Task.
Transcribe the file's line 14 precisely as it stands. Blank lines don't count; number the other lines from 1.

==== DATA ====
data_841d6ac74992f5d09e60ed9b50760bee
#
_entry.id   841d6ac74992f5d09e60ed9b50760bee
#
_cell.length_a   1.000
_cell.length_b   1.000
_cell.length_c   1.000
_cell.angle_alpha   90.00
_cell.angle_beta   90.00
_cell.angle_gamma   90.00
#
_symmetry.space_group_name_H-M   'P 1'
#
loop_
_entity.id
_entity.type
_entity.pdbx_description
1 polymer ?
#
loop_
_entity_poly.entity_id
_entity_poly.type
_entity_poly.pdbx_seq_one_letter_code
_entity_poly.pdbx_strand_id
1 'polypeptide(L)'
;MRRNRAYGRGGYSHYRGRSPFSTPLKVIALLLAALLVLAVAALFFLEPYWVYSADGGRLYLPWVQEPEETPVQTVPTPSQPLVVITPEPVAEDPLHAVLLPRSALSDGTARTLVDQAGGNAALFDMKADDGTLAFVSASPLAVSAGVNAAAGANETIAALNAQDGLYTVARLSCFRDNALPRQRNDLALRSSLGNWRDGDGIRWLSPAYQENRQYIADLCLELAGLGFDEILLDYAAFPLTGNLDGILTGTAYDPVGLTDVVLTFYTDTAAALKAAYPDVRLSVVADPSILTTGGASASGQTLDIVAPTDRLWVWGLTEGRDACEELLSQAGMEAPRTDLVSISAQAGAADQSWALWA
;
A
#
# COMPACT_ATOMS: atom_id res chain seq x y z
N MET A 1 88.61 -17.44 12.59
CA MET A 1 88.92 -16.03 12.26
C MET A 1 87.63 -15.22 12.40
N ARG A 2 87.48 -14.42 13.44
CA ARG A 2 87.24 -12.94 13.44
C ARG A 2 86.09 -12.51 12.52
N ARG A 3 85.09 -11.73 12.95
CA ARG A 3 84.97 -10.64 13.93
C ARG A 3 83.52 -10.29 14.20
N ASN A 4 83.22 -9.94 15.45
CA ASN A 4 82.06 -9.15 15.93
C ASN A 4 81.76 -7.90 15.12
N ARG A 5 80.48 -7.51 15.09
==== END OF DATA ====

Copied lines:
loop_